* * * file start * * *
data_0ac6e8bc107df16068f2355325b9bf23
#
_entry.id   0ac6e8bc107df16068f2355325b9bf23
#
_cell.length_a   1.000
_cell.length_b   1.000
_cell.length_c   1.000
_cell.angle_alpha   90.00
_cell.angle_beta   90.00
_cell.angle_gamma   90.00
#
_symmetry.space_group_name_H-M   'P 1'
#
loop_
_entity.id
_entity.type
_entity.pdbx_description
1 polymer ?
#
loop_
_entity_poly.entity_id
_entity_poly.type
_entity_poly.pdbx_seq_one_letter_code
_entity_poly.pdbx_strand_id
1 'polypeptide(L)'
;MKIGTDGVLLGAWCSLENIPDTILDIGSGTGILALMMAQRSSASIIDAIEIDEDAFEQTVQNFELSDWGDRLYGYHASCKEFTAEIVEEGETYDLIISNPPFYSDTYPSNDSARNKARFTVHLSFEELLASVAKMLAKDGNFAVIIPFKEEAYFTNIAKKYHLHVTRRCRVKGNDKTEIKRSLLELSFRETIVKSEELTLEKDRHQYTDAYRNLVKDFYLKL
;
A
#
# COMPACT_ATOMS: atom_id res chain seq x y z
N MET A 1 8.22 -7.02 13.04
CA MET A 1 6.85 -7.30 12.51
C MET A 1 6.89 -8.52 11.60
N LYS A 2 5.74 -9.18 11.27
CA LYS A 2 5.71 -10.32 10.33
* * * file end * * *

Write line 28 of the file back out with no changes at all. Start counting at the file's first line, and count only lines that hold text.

A